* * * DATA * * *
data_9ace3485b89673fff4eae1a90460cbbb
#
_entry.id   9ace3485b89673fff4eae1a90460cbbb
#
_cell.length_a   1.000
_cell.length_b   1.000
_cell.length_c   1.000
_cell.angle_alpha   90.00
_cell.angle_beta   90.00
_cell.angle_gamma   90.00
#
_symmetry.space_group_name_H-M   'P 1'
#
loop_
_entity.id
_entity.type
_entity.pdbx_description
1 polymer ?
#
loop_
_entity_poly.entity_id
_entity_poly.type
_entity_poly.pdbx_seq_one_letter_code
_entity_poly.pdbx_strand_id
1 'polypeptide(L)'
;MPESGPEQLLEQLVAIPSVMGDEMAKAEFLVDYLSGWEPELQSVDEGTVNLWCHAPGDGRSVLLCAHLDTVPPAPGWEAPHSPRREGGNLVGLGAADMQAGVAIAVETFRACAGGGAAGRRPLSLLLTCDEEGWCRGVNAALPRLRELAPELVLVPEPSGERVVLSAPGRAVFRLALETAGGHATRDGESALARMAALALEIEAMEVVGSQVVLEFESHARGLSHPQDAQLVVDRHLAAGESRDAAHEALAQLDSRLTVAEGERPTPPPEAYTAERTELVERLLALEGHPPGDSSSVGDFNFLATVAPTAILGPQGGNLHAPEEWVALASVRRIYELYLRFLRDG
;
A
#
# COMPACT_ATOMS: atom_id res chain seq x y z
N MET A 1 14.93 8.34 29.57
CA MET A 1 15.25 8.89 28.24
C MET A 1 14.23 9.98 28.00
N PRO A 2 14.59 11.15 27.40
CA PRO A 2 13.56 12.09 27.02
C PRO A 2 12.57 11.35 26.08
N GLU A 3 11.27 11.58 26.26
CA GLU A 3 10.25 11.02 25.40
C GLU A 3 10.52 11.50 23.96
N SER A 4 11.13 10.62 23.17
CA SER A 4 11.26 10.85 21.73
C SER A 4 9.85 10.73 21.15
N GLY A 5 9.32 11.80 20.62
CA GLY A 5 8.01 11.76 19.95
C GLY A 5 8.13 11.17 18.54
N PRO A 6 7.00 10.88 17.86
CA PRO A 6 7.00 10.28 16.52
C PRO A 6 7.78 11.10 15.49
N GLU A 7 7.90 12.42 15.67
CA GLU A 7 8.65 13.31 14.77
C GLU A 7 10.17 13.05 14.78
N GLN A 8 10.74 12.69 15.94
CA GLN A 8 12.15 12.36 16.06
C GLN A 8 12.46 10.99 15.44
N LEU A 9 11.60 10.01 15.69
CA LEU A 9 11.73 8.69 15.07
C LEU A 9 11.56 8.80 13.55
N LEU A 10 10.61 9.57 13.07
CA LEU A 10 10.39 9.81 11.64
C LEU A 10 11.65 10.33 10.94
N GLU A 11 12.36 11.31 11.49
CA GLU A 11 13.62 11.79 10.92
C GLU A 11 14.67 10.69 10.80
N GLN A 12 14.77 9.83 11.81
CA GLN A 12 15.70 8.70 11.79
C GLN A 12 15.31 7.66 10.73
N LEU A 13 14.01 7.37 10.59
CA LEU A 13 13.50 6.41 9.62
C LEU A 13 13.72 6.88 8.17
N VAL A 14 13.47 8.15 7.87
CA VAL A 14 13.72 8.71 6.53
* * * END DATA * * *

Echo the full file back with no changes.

data_9ace3485b89673fff4eae1a90460cbbb
#
_entry.id   9ace3485b89673fff4eae1a90460cbbb
#
_cell.length_a   1.000
_cell.length_b   1.000
_cell.length_c   1.000
_cell.angle_alpha   90.00
_cell.angle_beta   90.00
_cell.angle_gamma   90.00
#
_symmetry.space_group_name_H-M   'P 1'
#
loop_
_entity.id
_entity.type
_entity.pdbx_description
1 polymer ?
#
loop_
_entity_poly.entity_id
_entity_poly.type
_entity_poly.pdbx_seq_one_letter_code
_entity_poly.pdbx_strand_id
1 'polypeptide(L)'
;MPESGPEQLLEQLVAIPSVMGDEMAKAEFLVDYLSGWEPELQSVDEGTVNLWCHAPGDGRSVLLCAHLDTVPPAPGWEAPHSPRREGGNLVGLGAADMQAGVAIAVETFRACAGGGAAGRRPLSLLLTCDEEGWCRGVNAALPRLRELAPELVLVPEPSGERVVLSAPGRAVFRLALETAGGHATRDGESALARMAALALEIEAMEVVGSQVVLEFESHARGLSHPQDAQLVVDRHLAAGESRDAAHEALAQLDSRLTVAEGERPTPPPEAYTAERTELVERLLALEGHPPGDSSSVGDFNFLATVAPTAILGPQGGNLHAPEEWVALASVRRIYELYLRFLRDG
;
A
#
# COMPACT_ATOMS: atom_id res chain seq x y z
N MET A 1 14.93 8.34 29.57
CA MET A 1 15.25 8.89 28.24
C MET A 1 14.23 9.98 28.00
N PRO A 2 14.59 11.15 27.40
CA PRO A 2 13.56 12.09 27.02
C PRO A 2 12.57 11.35 26.08
N GLU A 3 11.27 11.58 26.26
CA GLU A 3 10.25 11.02 25.40
C GLU A 3 10.52 11.50 23.96
N SER A 4 11.13 10.62 23.17
CA SER A 4 11.26 10.85 21.73
C SER A 4 9.85 10.73 21.15
N GLY A 5 9.32 11.80 20.62
CA GLY A 5 8.01 11.76 19.95
C GLY A 5 8.13 11.17 18.54
N PRO A 6 7.00 10.88 17.86
CA PRO A 6 7.00 10.28 16.52
C PRO A 6 7.78 11.10 15.49
N GLU A 7 7.90 12.42 15.67
CA GLU A 7 8.65 13.31 14.77
C GLU A 7 10.17 13.05 14.78
N GLN A 8 10.74 12.69 15.94
CA GLN A 8 12.15 12.36 16.06
C GLN A 8 12.46 10.99 15.44
N LEU A 9 11.60 10.01 15.69
CA LEU A 9 11.73 8.69 15.07
C LEU A 9 11.56 8.80 13.55
N LEU A 10 10.61 9.57 13.07
CA LEU A 10 10.39 9.81 11.64
C LEU A 10 11.65 10.33 10.94
N GLU A 11 12.36 11.31 11.49
CA GLU A 11 13.62 11.79 10.92
C GLU A 11 14.67 10.69 10.80
N GLN A 12 14.77 9.83 11.81
CA GLN A 12 15.70 8.70 11.79
C GLN A 12 15.31 7.66 10.73
N LEU A 13 14.01 7.37 10.59
CA LEU A 13 13.50 6.41 9.62
C LEU A 13 13.72 6.88 8.17
N VAL A 14 13.47 8.15 7.87
CA VAL A 14 13.72 8.71 6.53